Police PoS dragnet must make difference
The dragnet that on Sunday descended upon crime-troubled blocks in east Port of Spain conveyed a reassuring message of willingness to take bold initiatives. The motivation to take the fight to the criminal enemy signals a welcome fight-back capacity in an area where murderers, drug and arms traffickers and, now, home invaders, have appeared to hold the upper hand.
A force of 300 police and soldiers locked down parts of Duncan, George and Nelson Streets. The exercise facilitated house-to-house searches for guns, ammunition, drugs and related suspects.
By the end of the exercise, 90 alleged wrongdoers had been arrested. That the yield of guns and drugs turned out, however, less impressive may reflect the quality of intelligence that guided this search-and-seizure manoeuvre.
After last week’s multiple murders, the law enforcement forces had to do something. Speaking for that something, Asst Commissioner Glen Hackett described his mission: “We are here to bring a level of confidence to the law-abiding citizens that the police is willing to act on their behalf, where they are perceived to in jeopardy with respect to lawlessness.”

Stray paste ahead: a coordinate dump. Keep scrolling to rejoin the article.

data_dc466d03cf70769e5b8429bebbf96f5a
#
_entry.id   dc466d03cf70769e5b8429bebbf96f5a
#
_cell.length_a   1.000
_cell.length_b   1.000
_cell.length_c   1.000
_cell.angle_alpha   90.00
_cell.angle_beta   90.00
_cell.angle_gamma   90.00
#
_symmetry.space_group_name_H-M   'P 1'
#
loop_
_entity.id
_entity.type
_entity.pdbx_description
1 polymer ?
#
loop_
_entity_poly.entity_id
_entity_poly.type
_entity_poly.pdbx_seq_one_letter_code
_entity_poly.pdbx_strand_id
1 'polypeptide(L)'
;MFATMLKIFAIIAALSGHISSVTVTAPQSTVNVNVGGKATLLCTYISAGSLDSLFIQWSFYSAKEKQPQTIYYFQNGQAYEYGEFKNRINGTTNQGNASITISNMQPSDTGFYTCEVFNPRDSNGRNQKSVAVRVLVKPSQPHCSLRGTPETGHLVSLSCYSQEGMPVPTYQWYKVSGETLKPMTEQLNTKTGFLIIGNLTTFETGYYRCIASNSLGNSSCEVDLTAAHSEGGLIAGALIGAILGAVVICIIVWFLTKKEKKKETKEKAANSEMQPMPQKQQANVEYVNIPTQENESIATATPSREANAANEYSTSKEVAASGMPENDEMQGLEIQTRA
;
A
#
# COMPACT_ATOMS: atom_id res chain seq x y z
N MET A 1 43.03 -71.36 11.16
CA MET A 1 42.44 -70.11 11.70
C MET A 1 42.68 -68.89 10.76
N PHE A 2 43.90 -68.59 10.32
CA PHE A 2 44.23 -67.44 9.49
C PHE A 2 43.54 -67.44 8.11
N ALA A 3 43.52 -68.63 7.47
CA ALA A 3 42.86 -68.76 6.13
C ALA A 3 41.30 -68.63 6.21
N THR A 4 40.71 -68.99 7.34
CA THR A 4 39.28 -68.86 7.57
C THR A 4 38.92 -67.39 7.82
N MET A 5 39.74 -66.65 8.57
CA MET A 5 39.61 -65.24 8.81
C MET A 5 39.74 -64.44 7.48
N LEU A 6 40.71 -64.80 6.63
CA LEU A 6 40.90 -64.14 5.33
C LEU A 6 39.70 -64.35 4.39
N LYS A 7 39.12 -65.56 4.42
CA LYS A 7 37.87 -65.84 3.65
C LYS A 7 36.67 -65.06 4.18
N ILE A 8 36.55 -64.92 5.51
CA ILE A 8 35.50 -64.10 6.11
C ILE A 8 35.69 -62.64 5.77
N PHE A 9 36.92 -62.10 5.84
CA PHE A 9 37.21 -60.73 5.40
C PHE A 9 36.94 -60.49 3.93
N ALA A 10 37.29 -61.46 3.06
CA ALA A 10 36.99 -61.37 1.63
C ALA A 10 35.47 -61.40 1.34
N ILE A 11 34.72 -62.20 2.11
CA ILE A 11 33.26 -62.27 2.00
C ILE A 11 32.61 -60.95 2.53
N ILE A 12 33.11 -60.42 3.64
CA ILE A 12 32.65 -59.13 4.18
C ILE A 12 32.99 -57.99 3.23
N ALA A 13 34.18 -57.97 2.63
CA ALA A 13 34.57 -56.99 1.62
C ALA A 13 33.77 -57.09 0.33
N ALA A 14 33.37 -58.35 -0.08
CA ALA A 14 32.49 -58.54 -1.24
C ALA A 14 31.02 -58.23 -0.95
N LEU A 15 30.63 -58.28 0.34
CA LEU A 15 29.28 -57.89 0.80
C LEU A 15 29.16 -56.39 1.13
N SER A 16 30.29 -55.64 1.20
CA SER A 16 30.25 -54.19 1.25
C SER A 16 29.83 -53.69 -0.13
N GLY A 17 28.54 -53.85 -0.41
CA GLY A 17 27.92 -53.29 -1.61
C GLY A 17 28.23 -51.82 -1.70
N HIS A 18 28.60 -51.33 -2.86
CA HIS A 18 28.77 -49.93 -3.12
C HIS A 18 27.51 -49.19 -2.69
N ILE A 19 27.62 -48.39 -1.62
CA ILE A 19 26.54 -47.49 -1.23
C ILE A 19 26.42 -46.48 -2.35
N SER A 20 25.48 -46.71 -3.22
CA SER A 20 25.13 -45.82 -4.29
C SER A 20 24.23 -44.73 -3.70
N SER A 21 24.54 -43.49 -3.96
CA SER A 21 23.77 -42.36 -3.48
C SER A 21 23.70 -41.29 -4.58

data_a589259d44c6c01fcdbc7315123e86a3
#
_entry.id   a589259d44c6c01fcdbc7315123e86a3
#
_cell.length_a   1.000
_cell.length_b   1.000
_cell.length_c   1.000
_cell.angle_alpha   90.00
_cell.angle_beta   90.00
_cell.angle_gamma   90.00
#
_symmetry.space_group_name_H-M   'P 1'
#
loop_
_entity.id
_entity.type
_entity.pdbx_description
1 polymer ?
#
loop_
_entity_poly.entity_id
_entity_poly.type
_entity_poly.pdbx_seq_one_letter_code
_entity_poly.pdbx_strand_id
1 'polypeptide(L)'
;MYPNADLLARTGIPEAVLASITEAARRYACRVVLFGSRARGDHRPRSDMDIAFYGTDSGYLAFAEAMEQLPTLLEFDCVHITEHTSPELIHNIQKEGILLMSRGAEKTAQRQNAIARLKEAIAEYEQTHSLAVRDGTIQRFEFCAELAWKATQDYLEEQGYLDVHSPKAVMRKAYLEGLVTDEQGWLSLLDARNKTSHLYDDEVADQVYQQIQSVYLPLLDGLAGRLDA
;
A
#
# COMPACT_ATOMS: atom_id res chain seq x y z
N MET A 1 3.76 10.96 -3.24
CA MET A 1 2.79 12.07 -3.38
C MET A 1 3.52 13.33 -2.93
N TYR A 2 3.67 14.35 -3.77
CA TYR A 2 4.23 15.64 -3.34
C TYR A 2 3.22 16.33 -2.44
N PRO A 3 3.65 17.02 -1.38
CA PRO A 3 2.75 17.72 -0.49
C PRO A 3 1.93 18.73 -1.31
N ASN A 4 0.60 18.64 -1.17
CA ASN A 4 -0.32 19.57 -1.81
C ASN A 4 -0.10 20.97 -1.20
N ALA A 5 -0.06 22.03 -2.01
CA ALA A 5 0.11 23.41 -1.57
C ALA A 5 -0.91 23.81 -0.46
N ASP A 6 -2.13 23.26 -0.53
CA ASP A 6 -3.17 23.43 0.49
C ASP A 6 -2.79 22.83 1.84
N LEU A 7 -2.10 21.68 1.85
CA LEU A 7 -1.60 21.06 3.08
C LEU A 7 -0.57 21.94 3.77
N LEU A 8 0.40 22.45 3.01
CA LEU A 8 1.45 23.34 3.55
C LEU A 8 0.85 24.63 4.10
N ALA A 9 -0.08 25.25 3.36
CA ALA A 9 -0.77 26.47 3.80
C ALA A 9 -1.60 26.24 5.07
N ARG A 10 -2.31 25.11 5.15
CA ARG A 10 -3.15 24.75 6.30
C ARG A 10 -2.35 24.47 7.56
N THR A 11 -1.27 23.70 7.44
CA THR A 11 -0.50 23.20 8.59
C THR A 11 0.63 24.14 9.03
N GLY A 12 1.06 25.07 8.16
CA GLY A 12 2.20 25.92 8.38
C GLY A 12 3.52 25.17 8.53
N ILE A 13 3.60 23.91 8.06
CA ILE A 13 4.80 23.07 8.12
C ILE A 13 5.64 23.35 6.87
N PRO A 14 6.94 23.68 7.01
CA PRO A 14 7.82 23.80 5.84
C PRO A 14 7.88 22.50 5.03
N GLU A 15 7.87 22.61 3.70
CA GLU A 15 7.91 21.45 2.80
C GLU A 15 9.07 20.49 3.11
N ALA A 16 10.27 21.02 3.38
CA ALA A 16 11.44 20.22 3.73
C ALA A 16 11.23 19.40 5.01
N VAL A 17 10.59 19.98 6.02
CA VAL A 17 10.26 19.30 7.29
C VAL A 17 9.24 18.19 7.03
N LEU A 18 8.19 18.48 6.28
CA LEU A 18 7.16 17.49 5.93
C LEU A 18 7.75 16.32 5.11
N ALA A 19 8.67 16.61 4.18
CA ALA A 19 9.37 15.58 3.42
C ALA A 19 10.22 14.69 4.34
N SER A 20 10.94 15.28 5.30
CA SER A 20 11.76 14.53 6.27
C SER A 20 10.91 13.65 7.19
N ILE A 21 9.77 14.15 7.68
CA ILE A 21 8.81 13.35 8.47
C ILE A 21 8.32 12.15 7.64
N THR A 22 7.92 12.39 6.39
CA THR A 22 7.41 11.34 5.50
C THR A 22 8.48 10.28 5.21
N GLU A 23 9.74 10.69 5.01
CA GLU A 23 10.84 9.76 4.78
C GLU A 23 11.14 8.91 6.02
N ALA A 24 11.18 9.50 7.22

The “level of confidence” is necessarily undermined, however, by ACP Hackett’s disappointing admission that his forces lacked capacity to go the full distance. For an exercise as important politically and otherwise as this one, the police, though drawing upon the Defence Force, still lacked adequate “resources”.
Herein lies the wake-up-call reminder about what is realistically possible in T&T crime interdiction and suppression. Despite the growing expenditures on law enforcement, “resources”—human, but also material and technological—fall painfully short of what is needed.
Such “resources” must indeed be assessed in terms both of quantity and quality. Little or nothing shows for the investment, both by the now-defunct SAUTT, and by successor units, in deriving actionable intelligence about gangs.
Not having been busted while SAUTT, with its costly and eye-catching resources, was in operation, the gangs have survived to threaten life and depress livability in east Port of Spain and elsewhere. The People’s Partnership administration, with opposition backing, had passed legislation to facilitate the crackdown on gangs.
As given effect during the 2011 state of emergency, however, such legislation turned out far from equal to the task of effectively attacking gangsterism. The Director of Public Prosecutions proved at the time to be the weak link in any chain of credible gang suppression.
Another large round-up has now taken place of criminal suspects in east Port of Spain. The DPP had better be onside this time around. Otherwise, the best efforts of ACP Hackett will have availed nothing more than to confirm that the police, though alive and well, remain as helplessly ineffective as before.